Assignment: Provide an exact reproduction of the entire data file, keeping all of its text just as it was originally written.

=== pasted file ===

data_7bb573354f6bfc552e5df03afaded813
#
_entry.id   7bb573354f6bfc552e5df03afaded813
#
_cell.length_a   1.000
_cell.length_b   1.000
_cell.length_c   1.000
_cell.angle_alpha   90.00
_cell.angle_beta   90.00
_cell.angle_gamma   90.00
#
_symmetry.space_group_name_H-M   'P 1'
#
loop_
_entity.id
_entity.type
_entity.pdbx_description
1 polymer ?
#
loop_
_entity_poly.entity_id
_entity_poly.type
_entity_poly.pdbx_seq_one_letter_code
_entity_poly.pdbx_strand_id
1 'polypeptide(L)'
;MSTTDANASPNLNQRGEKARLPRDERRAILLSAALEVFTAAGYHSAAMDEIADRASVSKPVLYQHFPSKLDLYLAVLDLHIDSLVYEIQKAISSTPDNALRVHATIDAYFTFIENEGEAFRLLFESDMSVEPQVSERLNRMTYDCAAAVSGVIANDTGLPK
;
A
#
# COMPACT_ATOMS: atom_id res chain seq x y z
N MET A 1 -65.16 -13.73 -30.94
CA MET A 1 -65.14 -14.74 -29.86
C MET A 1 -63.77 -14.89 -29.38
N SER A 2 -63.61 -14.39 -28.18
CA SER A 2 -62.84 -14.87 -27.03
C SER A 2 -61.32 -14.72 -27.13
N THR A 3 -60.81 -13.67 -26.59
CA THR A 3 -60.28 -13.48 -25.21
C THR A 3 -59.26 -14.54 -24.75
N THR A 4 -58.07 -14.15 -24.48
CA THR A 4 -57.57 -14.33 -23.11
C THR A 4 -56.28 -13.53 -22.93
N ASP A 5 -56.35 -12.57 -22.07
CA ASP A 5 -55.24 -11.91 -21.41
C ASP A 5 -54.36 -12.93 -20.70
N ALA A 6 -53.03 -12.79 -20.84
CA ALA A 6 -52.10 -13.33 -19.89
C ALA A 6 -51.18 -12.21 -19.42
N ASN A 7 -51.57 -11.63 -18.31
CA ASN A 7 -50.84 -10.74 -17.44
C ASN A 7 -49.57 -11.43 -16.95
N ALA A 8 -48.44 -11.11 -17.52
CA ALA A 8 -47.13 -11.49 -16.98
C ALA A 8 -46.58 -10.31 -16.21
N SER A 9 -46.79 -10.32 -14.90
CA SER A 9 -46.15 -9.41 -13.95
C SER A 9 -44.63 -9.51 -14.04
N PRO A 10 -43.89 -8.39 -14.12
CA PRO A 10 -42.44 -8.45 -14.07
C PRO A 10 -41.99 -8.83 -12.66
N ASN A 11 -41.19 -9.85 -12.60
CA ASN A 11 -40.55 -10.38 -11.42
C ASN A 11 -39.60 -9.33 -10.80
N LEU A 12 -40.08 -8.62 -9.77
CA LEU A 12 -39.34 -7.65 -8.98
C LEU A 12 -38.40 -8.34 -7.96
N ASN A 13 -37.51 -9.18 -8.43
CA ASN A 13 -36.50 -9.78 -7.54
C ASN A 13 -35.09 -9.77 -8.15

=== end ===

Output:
data_7bb573354f6bfc552e5df03afaded813
#
_entry.id   7bb573354f6bfc552e5df03afaded813
#
_cell.length_a   1.000
_cell.length_b   1.000
_cell.length_c   1.000
_cell.angle_alpha   90.00
_cell.angle_beta   90.00
_cell.angle_gamma   90.00
#
_symmetry.space_group_name_H-M   'P 1'
#
loop_
_entity.id
_entity.type
_entity.pdbx_description
1 polymer ?
#
loop_
_entity_poly.entity_id
_entity_poly.type
_entity_poly.pdbx_seq_one_letter_code
_entity_poly.pdbx_strand_id
1 'polypeptide(L)'
;MSTTDANASPNLNQRGEKARLPRDERRAILLSAALEVFTAAGYHSAAMDEIADRASVSKPVLYQHFPSKLDLYLAVLDLHIDSLVYEIQKAISSTPDNALRVHATIDAYFTFIENEGEAFRLLFESDMSVEPQVSERLNRMTYDCAAAVSGVIANDTGLPK
;
A
#
# COMPACT_ATOMS: atom_id res chain seq x y z
N MET A 1 -65.16 -13.73 -30.94
CA MET A 1 -65.14 -14.74 -29.86
C MET A 1 -63.77 -14.89 -29.38
N SER A 2 -63.61 -14.39 -28.18
CA SER A 2 -62.84 -14.87 -27.03
C SER A 2 -61.32 -14.72 -27.13
N THR A 3 -60.81 -13.67 -26.59
CA THR A 3 -60.28 -13.48 -25.21
C THR A 3 -59.26 -14.54 -24.75
N THR A 4 -58.07 -14.15 -24.48
CA THR A 4 -57.57 -14.33 -23.11
C THR A 4 -56.28 -13.53 -22.93
N ASP A 5 -56.35 -12.57 -22.07
CA ASP A 5 -55.24 -11.91 -21.41
C ASP A 5 -54.36 -12.93 -20.70
N ALA A 6 -53.03 -12.79 -20.84
CA ALA A 6 -52.10 -13.33 -19.89
C ALA A 6 -51.18 -12.21 -19.42
N ASN A 7 -51.57 -11.63 -18.31
CA ASN A 7 -50.84 -10.74 -17.44
C ASN A 7 -49.57 -11.43 -16.95
N ALA A 8 -48.44 -11.11 -17.52
CA ALA A 8 -47.13 -11.49 -16.98
C ALA A 8 -46.58 -10.31 -16.21
N SER A 9 -46.79 -10.32 -14.90
CA SER A 9 -46.15 -9.41 -13.95
C SER A 9 -44.63 -9.51 -14.04
N PRO A 10 -43.89 -8.39 -14.12
CA PRO A 10 -42.44 -8.45 -14.07
C PRO A 10 -41.99 -8.83 -12.66
N ASN A 11 -41.19 -9.85 -12.60
CA ASN A 11 -40.55 -10.38 -11.42
C ASN A 11 -39.60 -9.33 -10.80
N LEU A 12 -40.08 -8.62 -9.77
CA LEU A 12 -39.34 -7.65 -8.98
C LEU A 12 -38.40 -8.34 -7.96
N ASN A 13 -37.51 -9.18 -8.43
CA ASN A 13 -36.50 -9.78 -7.54
C ASN A 13 -35.09 -9.77 -8.15